The Pittsburgh Synagogue Shooting: Crisis Of White Supremacy In The United States


On Saturday, 27th of October, a gunman entered the Tree of Life synagogue in Pittsburgh and opened fire, killing 11 people. The suspect has been named as Robert Bowers, a white supremacist terrorist motivated by anti-Semitic and anti-immigration ideology. The attack left six people injured, four of whom were police officers. The gunman was armed with an AR-15 assault rifle, a military grade weapon of the same type that has been used in previous attacks such as Sandy Hook and Orlando, among many others. Not only does this massacre bring into the forefront the debate about Second Amendment reform, it also exposes the entrenched white supremacy within the U.S.

One user on the social media network Gab had been connected with the white supremacist attacker. On the morning of the shooting, he wrote that the Hebrew Immigrant Aid Society, a non-profit providing humanitarian aid to refugees, “likes to bring in invaders that kill our people,” according to Time. Following the attack, President Trump said gun laws had “little to do with” the shooting, claiming that if the synagogue, a place of worship, had “protection inside, the results wold have been far better.” Adam Schiff, a Democratic congressman from California, commented on Trump that “the tone that he sets is one of division, often one of hatred, sometimes one of incitement of violence against journalists. There is no escaping the tone that he sets for the country.”

Schiff’s remarks and others like them are the product of Trump’s controversial stances and attitudes throughout his campaigns and during his presidency, such as when he refused to condemn the white nationalism on glaring display during the Charlottesville riots in 2017. Indeed, his anti-immigrant rhetoric and actions have been a focal point to his presidency. Following the president’s promise during his campaign to have “a total complete shutdown of Muslims entering the United States,” he introduced blocks of entry to the U.S. for people from six Muslim-majority countries such as Yemen, Libya and Iran.

The actions of the President and his inability to condemn white supremacy has legitimized the actions of those who feel they are superior based on the colour of their skin or the nature of their religious beliefs. The people killed on Saturday were murdered for dedicating their lives to make the world a better, more peaceful place. The actions of the white supremacist who took it upon himself to kill based on his racist, hate-filled ideology expose him, and white supremacists like him, as nothing but weak – committed to ongoing violence within the world. Just one day after the attack on Pittsburgh, two Islamic non-profits, CelebrateMercy and MPower Change, have raised over $110,000 in 2 days, according to Business Insider, for the victims of this tragic incident and their families. It is those who are committed to peace who demonstrate their humanity and rise above the hateful acts of white supremacists, who overcome the weakness of those who refuse to condemn their actions and the dangerous apathy of those who blindly support the right to bear arms.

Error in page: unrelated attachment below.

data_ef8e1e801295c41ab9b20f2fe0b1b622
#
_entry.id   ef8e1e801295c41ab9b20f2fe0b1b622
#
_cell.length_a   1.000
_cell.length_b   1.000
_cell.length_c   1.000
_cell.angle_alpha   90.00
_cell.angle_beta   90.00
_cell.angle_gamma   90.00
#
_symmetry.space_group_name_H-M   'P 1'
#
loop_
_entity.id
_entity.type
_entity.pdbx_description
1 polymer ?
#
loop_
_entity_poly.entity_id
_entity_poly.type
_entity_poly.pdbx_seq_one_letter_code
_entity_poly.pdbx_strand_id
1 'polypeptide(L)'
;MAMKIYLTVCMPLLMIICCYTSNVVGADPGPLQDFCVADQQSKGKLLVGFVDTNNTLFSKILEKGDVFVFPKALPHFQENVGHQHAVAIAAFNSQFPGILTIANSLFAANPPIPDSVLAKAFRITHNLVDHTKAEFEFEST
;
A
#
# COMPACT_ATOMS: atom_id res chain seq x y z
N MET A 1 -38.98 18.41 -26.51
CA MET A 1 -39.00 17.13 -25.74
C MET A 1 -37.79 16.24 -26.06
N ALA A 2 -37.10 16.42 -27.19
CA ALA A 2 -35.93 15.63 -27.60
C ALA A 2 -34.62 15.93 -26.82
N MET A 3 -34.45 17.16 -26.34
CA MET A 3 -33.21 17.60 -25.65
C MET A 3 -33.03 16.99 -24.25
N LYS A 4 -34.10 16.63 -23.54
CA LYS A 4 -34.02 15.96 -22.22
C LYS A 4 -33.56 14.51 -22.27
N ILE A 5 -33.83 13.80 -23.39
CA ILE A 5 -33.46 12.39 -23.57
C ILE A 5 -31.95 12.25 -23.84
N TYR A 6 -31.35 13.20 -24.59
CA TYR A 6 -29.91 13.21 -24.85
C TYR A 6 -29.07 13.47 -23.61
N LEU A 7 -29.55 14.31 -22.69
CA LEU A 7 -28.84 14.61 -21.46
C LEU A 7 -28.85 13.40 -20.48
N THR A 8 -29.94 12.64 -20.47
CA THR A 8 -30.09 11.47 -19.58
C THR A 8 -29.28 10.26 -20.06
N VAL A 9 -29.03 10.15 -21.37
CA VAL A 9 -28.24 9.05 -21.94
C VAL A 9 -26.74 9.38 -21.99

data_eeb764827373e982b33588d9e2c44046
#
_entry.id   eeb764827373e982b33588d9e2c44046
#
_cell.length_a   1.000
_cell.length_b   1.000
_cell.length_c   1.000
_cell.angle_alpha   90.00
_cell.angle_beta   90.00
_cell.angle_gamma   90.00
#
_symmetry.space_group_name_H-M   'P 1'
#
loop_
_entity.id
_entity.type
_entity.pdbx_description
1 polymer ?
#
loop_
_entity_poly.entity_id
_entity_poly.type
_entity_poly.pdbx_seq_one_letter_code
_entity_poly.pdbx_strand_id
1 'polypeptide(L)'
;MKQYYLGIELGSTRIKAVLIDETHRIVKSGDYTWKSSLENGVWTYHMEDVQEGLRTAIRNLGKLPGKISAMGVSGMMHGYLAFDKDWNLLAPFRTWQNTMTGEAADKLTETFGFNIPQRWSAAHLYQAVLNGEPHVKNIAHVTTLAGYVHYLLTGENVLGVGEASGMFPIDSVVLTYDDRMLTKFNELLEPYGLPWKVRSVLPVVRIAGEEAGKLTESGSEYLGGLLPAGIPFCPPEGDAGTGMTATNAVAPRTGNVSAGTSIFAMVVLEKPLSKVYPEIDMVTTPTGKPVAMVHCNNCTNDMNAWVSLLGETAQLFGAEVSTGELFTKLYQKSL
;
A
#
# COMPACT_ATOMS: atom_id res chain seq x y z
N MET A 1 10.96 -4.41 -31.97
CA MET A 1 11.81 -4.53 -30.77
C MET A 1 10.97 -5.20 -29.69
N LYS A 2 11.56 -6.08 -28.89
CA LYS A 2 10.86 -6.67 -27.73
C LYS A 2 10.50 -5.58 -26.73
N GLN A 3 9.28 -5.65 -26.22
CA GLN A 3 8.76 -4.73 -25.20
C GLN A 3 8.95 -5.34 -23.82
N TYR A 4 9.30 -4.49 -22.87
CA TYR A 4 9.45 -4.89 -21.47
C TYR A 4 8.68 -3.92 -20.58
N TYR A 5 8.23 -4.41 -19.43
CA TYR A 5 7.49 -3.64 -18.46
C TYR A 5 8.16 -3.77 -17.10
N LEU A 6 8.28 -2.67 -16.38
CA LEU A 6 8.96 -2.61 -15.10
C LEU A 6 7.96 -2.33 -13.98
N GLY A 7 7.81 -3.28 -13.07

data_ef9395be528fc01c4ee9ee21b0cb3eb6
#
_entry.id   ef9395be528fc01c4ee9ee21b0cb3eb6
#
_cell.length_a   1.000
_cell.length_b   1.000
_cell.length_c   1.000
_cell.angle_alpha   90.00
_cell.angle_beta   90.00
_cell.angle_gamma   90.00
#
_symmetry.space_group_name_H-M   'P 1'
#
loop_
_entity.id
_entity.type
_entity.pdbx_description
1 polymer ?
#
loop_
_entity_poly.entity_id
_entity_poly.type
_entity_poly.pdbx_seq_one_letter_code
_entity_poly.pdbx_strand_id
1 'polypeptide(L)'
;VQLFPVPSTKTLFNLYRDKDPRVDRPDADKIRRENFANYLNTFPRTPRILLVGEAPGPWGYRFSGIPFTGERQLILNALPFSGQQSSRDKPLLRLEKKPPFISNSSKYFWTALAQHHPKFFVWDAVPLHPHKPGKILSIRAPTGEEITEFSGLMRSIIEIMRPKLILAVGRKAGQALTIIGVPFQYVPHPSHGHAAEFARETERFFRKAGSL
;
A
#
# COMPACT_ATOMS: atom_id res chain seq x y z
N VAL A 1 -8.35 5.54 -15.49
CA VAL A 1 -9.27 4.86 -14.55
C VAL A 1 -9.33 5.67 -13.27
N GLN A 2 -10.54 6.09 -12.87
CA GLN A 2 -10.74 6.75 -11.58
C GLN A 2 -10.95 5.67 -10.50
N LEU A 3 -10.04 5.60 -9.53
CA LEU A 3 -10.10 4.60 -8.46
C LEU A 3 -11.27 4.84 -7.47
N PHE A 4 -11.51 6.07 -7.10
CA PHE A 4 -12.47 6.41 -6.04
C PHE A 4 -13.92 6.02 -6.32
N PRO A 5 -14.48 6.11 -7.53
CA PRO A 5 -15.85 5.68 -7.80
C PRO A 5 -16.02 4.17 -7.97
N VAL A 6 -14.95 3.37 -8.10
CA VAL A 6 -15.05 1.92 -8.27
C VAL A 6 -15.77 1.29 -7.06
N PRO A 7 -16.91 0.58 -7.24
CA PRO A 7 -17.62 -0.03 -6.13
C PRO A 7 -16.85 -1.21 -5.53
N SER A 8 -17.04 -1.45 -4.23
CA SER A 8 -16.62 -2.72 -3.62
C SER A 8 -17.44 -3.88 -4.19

The election of President Donald Trump marked a turning point in recent history in which racist nationalism is now legitimized and championed openly. It is for this reason that American history, and global history, continues to be marked by white supremacy. Not only this, but the political power of the NRA has massively exacerbated the ongoing violence in the U.S. The events in Pittsburgh are another tragic example of how the U.S. Government is failing to recognise that the toxic politics of the gun lobby are contributing to a national crisis. The inability of the President to acknowledge the danger that both white supremacy and gun laws pose to American citizens, makes him grossly inadequate for his job.

Whilst often we only acknowledge white supremacy when it erupts through violent and murderous acts such as this, it nevertheless continues to exist in every day interactions. Confront racism and discrimination amongst your communities, families and friends. As Desmond Tutu stated, “if you are neutral in situations of injustice, you have chosen the side of the oppressor.”

Ellen Holmes

A graduate in both Sociology and Peace and Conflict Studies, with a keen interest in anti-colonialism, postcolonial theory and intersectional feminism.

About Ellen Holmes

A graduate in both Sociology and Peace and Conflict Studies, with a keen interest in anti-colonialism, postcolonial theory and intersectional feminism.